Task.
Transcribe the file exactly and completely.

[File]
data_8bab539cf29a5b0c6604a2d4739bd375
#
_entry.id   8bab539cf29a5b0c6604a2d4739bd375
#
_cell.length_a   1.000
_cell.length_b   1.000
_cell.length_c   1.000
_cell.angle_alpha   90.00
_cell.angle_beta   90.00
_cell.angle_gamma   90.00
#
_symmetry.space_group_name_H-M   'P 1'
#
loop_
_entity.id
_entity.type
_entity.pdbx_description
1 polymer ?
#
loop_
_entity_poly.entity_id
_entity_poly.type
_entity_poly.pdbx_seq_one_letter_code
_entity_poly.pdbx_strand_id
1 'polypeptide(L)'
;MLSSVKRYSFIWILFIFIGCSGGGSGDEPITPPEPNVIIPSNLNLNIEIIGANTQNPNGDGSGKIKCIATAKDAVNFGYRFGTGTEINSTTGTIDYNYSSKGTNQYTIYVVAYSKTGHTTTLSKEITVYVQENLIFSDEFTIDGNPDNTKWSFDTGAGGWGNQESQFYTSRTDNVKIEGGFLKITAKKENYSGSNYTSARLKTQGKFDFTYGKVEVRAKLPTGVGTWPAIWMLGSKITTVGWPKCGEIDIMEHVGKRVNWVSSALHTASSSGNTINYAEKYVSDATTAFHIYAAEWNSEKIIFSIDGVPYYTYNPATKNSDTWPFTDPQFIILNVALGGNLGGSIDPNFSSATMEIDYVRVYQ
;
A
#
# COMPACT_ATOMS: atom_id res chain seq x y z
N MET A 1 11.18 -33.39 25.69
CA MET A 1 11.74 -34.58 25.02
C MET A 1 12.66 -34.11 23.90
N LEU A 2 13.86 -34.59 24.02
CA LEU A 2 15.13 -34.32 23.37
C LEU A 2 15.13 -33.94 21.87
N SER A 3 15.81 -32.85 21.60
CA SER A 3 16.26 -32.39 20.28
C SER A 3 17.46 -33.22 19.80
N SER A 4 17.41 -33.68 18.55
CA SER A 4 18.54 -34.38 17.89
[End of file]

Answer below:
data_8bab539cf29a5b0c6604a2d4739bd375
#
_entry.id   8bab539cf29a5b0c6604a2d4739bd375
#
_cell.length_a   1.000
_cell.length_b   1.000
_cell.length_c   1.000
_cell.angle_alpha   90.00
_cell.angle_beta   90.00
_cell.angle_gamma   90.00
#
_symmetry.space_group_name_H-M   'P 1'
#
loop_
_entity.id
_entity.type
_entity.pdbx_description
1 polymer ?
#
loop_
_entity_poly.entity_id
_entity_poly.type
_entity_poly.pdbx_seq_one_letter_code
_entity_poly.pdbx_strand_id
1 'polypeptide(L)'
;MLSSVKRYSFIWILFIFIGCSGGGSGDEPITPPEPNVIIPSNLNLNIEIIGANTQNPNGDGSGKIKCIATAKDAVNFGYRFGTGTEINSTTGTIDYNYSSKGTNQYTIYVVAYSKTGHTTTLSKEITVYVQENLIFSDEFTIDGNPDNTKWSFDTGAGGWGNQESQFYTSRTDNVKIEGGFLKITAKKENYSGSNYTSARLKTQGKFDFTYGKVEVRAKLPTGVGTWPAIWMLGSKITTVGWPKCGEIDIMEHVGKRVNWVSSALHTASSSGNTINYAEKYVSDATTAFHIYAAEWNSEKIIFSIDGVPYYTYNPATKNSDTWPFTDPQFIILNVALGGNLGGSIDPNFSSATMEIDYVRVYQ
;
A
#
# COMPACT_ATOMS: atom_id res chain seq x y z
N MET A 1 11.18 -33.39 25.69
CA MET A 1 11.74 -34.58 25.02
C MET A 1 12.66 -34.11 23.90
N LEU A 2 13.86 -34.59 24.02
CA LEU A 2 15.13 -34.32 23.37
C LEU A 2 15.13 -33.94 21.87
N SER A 3 15.81 -32.85 21.60
CA SER A 3 16.26 -32.39 20.28
C SER A 3 17.46 -33.22 19.80
N SER A 4 17.41 -33.68 18.55
CA SER A 4 18.54 -34.38 17.89